Ehrman isn’t the only liberal critic of the Holy Bible who believes that some of the first Christians such as Paul depicted the Lord Jesus as the OT Angel of the Lord:
“As we saw in the previous chapter, Paul says that it was Christ, and not the human Jesus, who existed from the beginning of creation in the ‘form of God’ but then subsequently emptied himself, being born in the likeness of a mortal human being (Philippians 2:6-7). Paul makes the rather startling assertion that this cosmic Christ, ages before he was born as a human being, HAD MANIFESTED HIMSELF AS YAHWEH, THE GOD OF ISRAEL. He refers particularly to the time of Moses, when the Israelites ‘saw’ Yahweh as a mysterious cloud-fire: ‘And Yahweh went before them by day in a pillar of cloud, to lead them the way, and by night in a pillar of fire, to give them light, that they might go by day and by night’ (Exodus 13:21).
“Paul says that the God who led the Israelites through the Red Sea and in their desert wanderings for forty years, the one they called the Rock, WAS CHRIST (1 Corinthians 10:4; Deuteronomy 32:4, 18). He does not explain the particulars of his view, but the idea that there was AN ‘UPPER’ YAHWEH, who remains unseen, sometimes called ‘God called Most High,’ as well as A ‘LOWER’ MANIFESTATION OF THAT SAME GOD, CALLED THE ‘MESSENGER YAHWEH,’ who appears from time to time in human history in a visible manner on earth, WAS COMMON IN VARIOUS FORMS OF JUDAISM OF PAUL’S TIME. This lower Yahweh is not flesh and blood, even though in some of the stories he seems to ‘materialize,’ but when he appears he is then ‘taken up’ or in one case disappears in a flame of fire.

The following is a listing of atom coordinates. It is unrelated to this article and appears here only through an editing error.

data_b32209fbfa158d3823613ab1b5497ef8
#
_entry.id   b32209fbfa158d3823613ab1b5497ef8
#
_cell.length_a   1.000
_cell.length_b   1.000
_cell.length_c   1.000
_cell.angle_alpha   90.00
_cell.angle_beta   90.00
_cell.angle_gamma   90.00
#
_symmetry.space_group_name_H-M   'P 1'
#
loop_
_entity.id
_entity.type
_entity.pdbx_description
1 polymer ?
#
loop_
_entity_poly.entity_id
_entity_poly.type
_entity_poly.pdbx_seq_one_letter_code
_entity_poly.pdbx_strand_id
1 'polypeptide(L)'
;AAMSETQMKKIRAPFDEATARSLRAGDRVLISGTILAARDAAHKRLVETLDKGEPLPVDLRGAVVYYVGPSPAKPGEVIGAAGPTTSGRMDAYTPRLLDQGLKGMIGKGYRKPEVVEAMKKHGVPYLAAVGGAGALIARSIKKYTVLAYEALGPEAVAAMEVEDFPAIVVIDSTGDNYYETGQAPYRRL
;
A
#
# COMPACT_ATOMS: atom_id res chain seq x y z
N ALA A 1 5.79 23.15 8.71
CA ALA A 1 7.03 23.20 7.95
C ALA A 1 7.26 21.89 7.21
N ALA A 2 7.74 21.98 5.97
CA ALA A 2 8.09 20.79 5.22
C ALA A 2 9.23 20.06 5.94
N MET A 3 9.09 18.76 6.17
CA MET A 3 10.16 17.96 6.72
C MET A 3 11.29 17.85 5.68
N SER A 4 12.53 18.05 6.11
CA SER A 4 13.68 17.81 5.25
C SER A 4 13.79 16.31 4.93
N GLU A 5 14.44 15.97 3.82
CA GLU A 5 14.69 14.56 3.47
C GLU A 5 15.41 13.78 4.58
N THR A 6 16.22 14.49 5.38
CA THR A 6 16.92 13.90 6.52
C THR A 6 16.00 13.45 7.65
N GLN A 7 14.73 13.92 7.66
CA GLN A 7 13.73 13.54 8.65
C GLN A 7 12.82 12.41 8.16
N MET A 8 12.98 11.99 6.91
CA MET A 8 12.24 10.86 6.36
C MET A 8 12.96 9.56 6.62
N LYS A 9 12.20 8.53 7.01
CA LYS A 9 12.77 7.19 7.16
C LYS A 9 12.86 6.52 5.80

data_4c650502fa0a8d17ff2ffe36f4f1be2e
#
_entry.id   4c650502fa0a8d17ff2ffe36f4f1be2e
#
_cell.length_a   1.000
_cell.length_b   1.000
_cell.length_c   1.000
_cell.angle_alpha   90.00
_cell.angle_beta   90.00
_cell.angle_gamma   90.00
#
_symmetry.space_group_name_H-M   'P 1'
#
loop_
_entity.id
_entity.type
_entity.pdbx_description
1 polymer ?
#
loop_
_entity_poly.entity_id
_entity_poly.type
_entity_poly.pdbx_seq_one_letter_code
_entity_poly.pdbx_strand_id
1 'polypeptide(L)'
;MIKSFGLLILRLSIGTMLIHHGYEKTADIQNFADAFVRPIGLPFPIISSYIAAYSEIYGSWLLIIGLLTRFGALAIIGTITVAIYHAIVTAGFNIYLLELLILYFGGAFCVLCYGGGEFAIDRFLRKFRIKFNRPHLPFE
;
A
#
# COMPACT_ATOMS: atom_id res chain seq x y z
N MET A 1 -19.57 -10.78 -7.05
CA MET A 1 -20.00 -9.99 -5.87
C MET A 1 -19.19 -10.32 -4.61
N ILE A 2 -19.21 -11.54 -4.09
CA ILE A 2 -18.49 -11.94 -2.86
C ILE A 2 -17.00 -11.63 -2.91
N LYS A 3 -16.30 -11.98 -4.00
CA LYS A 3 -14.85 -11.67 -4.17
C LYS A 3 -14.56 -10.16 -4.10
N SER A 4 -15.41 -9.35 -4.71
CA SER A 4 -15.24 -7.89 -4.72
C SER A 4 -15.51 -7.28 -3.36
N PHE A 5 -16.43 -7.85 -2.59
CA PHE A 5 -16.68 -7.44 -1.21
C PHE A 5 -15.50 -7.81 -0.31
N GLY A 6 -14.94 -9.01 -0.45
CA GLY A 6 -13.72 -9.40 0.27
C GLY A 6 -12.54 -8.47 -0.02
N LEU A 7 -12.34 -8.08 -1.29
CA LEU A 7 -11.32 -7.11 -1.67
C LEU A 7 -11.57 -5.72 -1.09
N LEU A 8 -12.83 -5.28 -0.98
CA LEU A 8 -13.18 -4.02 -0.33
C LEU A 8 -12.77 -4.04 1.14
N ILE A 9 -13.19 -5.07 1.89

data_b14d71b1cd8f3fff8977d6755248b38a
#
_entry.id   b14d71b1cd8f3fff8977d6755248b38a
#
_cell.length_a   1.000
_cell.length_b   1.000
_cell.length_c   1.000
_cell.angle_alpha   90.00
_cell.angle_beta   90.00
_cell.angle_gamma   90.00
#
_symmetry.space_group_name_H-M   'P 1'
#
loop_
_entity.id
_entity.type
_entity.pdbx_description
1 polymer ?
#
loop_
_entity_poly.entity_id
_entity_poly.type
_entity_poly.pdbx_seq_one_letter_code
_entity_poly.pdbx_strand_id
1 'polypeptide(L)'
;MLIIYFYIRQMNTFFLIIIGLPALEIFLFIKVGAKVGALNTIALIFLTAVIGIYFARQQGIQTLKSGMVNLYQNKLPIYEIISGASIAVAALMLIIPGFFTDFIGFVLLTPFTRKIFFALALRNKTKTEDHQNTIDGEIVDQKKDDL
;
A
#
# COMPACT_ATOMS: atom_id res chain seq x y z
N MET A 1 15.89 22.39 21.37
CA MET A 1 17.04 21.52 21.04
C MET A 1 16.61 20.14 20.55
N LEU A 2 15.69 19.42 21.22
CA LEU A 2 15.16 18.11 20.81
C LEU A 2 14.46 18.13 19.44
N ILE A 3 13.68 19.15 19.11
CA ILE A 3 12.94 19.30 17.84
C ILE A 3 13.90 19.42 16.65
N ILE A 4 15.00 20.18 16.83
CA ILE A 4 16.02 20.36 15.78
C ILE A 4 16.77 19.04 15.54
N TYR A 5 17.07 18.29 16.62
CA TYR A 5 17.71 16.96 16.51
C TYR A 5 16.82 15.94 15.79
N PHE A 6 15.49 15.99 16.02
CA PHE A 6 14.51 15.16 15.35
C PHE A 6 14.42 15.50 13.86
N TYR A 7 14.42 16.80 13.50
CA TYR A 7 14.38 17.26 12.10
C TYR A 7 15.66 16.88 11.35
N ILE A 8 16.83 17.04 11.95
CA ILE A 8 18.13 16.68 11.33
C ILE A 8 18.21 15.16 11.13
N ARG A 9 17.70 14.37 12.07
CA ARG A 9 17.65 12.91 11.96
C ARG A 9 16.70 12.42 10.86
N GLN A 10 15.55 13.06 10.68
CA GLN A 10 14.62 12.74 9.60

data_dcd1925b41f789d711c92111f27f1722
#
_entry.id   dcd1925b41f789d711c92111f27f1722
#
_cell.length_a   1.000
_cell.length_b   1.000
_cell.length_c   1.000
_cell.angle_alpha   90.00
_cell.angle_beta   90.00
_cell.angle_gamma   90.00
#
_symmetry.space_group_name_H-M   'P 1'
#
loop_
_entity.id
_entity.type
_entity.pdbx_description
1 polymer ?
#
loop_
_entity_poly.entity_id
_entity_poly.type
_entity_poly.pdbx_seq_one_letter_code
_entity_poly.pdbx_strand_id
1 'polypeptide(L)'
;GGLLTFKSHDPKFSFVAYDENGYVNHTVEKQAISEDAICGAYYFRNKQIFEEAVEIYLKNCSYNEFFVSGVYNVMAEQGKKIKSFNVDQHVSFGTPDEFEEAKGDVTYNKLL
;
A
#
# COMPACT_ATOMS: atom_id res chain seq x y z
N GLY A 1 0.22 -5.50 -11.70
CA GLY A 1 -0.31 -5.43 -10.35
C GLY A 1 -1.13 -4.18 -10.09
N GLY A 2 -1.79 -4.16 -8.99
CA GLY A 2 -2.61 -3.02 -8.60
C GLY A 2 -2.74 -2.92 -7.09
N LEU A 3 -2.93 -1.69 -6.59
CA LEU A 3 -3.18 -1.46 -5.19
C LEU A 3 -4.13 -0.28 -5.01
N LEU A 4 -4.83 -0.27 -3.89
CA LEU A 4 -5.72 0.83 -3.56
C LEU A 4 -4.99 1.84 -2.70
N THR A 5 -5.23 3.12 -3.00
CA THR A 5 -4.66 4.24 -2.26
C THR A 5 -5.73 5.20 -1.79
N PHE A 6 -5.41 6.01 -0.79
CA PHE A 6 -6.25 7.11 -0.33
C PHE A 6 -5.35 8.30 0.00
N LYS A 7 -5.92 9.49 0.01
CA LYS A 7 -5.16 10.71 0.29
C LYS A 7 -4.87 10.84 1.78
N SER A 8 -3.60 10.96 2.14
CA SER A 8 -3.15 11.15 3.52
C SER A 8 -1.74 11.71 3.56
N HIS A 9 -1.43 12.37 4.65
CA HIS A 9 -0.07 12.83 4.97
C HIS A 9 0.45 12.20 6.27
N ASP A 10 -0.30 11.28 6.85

“This is very much akin to the Greek notion of the ineffable God manifest in the lower world as the ‘Word’ or Logos, which was an integral part of Platonic and Stoic cosmology. The Logos idea was appropriated by the Jewish philosopher Philo, a contemporary of Paul, to deal with passages in the Hebrew Bible THAT SEEM TO REFER TO TWO YAHWEHS, AN UPPER AND A LOWER. In the New Testament the Gospel of John adopts the Logos idea wholesale, but makes the shocking assertion that ‘the Logos became flesh,’ referring to the birth of Jesus (John 1:1, 14). This is akin to Paul’s view of the preexistent Christ. In the form of God, who emptied himself and was born of a woman.